“Corbin Casteel is a Government Relations and Political
Strategist from Texas. He is the former Texas State
Director of Trump for President. He serves on the Board
of Directors of the Maison des Enfants de Dieu orphanage
in Port-au-Prince, Haiti www.alexis-foundation.org
Like you, I am a privileged American white guy. Most of
my life has been lived rather selfishly, with little concern
for those outside my orbit, much less my country. I grew
up seeing the “We Are The World” videos, went to bed
praying that God would make me hit my head on my bed
post in the morning if He wanted me to help the starving
kids in Africa. I woke up the next morning, hit my head,
and ignored the very sign I asked God for. I did nothing.
Fast forward a couple of decades and I find myself
today serving on the board of an orphanage in the
country of Haiti – a country I had barely heard of before
just a few years ago, save news of a hurricane and an
earthquake. I first visited Haiti in December 2014. When
I arrived, my first thought was, to you use your terminology,
“what a shithole.”
The condition of the country was, naturally, jarring. But
in a matter of moments, I started to get it: it’s the people.
Haiti is a country that has a way of drawing thousands
of North Americans to it year after year. It has a mystique.
An inexplicable magnetic force on so many who
cannot help but travel there. Initially, most of us had the
intention to “save” or “fix” Haiti (like many of the mission
trip t-shirts will condescendingly tell you). But when one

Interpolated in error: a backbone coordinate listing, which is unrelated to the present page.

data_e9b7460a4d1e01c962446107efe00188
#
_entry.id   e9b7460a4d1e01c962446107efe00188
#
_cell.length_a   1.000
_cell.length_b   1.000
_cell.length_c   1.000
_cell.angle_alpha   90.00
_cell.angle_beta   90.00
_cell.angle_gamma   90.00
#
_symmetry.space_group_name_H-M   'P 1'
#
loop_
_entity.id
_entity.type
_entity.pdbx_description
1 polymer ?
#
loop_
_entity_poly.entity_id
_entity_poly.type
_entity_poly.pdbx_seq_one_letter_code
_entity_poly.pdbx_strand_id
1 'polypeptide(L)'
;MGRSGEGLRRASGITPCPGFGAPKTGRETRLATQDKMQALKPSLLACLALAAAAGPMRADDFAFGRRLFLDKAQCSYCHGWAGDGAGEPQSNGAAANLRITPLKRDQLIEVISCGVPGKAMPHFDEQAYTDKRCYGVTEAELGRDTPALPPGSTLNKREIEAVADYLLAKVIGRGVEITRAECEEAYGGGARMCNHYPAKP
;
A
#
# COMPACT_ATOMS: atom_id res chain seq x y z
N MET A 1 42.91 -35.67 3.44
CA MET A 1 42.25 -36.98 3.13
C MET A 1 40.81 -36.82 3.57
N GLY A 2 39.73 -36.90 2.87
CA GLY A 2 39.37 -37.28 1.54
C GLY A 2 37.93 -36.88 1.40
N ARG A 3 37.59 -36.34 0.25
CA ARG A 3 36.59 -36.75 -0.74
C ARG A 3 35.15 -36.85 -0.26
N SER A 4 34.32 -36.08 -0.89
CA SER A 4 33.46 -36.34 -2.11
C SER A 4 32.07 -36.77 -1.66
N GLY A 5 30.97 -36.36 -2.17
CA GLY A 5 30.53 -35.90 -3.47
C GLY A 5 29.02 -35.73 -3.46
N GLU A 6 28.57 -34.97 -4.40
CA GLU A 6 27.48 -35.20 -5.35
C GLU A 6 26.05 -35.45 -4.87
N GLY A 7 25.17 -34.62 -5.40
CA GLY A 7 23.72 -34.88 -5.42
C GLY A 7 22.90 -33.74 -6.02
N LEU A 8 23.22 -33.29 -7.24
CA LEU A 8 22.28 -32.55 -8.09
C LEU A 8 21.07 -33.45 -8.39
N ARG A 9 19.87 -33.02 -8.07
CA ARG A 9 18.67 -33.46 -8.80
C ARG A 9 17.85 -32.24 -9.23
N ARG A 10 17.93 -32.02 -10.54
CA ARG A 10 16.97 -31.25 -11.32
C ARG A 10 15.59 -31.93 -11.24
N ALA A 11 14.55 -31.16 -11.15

finally gets it, one learns that Haiti doesn’t need us to
save it or fix it.
Haiti needs us to partner with it. To stop giving to it, and
to invest in it. To stop handing out to it, and start assisting
it to grow. Haiti doesn’t need one more rice (Clinton)
or peanut (Obama) dump of excess foodstuff from the
United States, wiping out entire sectors of its already
fragile economy – a dependent state the U.S. helped
create in its endless “recovery efforts.”
Haiti needs a lot of things. But what they don’t need
is more beatings, from Mother Nature or world leaders.
The Clinton Foundation, among others, has treated
Haiti as an opportunity to fleece tens of millions of dollars
to enrich their cronies on the backs of hard-working,
but largely hopeless Haitians and their inept, corrupt
But you, Mr. President, have an opportunity to completely
redefine U.S. foreign aid. And you can do it right
here in the western hemisphere. You can create a memorable
addition to your Presidential legacy. Haiti is our
neighbor in the Caribbean, a mere one-hour flight from
your home in Mar-a-Lago.
I invite you to Haiti. Come to our orphanage, Maison
des Enfants de Dieu (Haitian Creole for “House of the
Children of the Lord”). Meet our 62 orphans. Talk to our
50 Haitian nannies, cooks, washers, teachers, and security
guards that we employ who make less than $120 a
month so they can provide for their families. Buy some
bread from the bread kitchen that employs only Haitians.
Attend a church service led by our Haitian orphanage
director Pastor Pierre Alexis. Sit in on a school using
a U.S.-created/Haitian accredited curriculum where my
future son is learning English at a lightning-fast rate,
giving him a head-start to contribute to both the U.S.
economy, but also hopefully his home country one day.
Mr. President, we, and countless other organizations
in Haiti, are doing what the U.S. government has failed
to do: invest in Haiti. In Haitians. Creating micro-economies.
Keeping families together, where possible. Taking
our small bubble of the country and making a difference.
Empowering Haitians to take control of their country.
Creating jobs. Hiring local. Buying local.
Come to Haiti, Mr. President. I would be honored to
introduce you to my friends there.”